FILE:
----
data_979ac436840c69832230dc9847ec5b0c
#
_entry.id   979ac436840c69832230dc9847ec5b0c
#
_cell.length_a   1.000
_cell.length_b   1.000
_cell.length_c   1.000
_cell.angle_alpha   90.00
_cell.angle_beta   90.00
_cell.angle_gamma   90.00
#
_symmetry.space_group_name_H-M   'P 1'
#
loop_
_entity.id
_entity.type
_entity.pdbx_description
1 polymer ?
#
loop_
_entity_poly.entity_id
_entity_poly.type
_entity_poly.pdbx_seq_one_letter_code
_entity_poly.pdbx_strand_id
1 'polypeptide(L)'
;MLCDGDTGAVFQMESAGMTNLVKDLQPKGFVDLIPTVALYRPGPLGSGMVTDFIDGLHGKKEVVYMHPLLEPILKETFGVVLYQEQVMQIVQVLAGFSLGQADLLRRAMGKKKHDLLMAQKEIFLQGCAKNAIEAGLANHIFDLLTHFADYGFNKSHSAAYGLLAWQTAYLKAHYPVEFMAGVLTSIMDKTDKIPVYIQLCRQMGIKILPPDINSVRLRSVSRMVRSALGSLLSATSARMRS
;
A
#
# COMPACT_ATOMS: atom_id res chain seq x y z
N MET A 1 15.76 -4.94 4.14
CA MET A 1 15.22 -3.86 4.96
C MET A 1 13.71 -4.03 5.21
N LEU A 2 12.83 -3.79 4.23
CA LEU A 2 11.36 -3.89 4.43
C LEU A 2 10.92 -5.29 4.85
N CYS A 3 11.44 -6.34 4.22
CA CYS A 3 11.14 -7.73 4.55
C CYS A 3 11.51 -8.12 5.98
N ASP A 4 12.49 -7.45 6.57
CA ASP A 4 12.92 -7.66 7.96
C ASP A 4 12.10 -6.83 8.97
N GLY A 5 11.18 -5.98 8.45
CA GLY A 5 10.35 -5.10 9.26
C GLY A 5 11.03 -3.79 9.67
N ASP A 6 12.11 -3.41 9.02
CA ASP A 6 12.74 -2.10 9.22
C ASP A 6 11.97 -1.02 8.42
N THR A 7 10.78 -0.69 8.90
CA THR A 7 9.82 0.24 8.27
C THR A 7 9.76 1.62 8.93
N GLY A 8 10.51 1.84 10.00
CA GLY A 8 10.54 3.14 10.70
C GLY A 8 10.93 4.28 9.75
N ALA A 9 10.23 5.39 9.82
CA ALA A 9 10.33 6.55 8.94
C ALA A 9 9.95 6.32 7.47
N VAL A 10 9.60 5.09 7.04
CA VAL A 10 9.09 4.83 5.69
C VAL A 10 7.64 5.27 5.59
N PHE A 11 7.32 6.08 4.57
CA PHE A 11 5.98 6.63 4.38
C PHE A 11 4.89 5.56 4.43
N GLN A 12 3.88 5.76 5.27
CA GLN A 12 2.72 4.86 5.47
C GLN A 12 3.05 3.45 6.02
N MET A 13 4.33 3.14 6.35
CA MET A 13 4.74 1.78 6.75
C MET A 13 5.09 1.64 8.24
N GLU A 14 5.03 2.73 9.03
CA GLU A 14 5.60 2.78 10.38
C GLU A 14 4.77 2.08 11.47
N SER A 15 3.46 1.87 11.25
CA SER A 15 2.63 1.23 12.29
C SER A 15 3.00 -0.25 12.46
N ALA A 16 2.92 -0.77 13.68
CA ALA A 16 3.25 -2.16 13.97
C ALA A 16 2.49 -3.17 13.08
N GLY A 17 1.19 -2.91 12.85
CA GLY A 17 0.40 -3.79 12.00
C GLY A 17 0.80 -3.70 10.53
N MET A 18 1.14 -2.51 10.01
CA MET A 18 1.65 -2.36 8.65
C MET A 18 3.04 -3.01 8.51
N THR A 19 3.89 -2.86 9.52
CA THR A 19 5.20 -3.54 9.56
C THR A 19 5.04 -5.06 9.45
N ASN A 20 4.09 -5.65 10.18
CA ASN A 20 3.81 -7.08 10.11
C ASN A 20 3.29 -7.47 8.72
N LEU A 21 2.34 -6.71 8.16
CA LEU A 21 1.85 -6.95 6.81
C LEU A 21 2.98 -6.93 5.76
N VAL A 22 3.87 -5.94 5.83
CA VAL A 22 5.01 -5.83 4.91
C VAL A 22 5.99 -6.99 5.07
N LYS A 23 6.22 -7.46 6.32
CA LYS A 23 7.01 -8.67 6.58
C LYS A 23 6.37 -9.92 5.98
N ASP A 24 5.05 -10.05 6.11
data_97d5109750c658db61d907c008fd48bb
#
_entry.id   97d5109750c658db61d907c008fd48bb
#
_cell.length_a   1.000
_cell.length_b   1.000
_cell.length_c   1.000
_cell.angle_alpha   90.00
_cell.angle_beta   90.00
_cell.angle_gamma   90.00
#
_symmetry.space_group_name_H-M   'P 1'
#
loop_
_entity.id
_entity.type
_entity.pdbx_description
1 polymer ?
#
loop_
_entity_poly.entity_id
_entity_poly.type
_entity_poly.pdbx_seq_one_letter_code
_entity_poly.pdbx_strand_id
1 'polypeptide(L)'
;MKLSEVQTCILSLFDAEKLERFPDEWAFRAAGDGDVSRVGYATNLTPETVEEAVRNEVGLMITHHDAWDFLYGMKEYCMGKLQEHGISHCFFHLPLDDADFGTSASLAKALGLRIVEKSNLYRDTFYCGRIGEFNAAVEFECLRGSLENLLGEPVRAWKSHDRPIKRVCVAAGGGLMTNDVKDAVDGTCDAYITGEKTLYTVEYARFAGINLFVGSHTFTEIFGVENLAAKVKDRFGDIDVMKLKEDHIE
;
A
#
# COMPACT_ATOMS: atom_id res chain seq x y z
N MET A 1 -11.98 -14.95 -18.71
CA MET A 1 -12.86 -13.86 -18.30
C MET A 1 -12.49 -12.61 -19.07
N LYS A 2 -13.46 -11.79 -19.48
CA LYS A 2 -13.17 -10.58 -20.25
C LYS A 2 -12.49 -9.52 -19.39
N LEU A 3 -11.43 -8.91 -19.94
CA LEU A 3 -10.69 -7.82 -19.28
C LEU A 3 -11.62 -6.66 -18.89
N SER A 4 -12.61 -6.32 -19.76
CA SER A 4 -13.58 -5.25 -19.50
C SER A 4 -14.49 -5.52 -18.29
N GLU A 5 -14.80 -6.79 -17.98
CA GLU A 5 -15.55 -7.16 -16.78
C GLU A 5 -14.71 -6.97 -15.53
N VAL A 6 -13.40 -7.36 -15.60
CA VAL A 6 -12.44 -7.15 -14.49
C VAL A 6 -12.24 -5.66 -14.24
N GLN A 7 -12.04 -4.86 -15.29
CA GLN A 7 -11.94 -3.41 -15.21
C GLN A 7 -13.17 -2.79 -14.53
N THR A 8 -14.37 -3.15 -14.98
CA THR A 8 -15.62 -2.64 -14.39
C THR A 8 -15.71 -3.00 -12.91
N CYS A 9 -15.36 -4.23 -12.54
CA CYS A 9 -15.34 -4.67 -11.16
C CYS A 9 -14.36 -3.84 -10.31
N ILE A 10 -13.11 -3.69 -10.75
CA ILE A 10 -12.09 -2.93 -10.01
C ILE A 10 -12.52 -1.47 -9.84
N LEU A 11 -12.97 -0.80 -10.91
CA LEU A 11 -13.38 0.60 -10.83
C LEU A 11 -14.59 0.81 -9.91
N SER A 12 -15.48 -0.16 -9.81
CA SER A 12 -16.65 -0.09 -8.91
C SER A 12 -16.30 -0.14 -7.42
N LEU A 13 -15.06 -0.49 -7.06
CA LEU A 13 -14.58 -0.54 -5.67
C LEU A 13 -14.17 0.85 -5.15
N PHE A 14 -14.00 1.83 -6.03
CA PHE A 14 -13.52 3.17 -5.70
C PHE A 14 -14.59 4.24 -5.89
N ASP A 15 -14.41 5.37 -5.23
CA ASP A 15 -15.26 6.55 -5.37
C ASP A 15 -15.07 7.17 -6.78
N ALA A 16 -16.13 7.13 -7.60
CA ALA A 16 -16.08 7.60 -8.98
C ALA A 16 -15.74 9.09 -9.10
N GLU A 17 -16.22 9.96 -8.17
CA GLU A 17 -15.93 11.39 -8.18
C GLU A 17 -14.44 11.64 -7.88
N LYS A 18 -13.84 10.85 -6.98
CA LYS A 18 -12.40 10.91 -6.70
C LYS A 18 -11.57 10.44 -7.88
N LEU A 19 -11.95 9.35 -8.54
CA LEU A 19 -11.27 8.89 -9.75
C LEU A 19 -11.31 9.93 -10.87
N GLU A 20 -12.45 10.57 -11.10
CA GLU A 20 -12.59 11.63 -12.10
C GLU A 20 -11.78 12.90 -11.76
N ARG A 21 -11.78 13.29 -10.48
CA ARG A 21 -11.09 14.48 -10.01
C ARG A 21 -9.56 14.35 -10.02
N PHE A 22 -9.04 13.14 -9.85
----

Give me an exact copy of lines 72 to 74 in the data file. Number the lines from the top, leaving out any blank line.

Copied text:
C GLU A 14 4.77 2.08 11.47
N SER A 15 3.46 1.87 11.25
CA SER A 15 2.63 1.23 12.29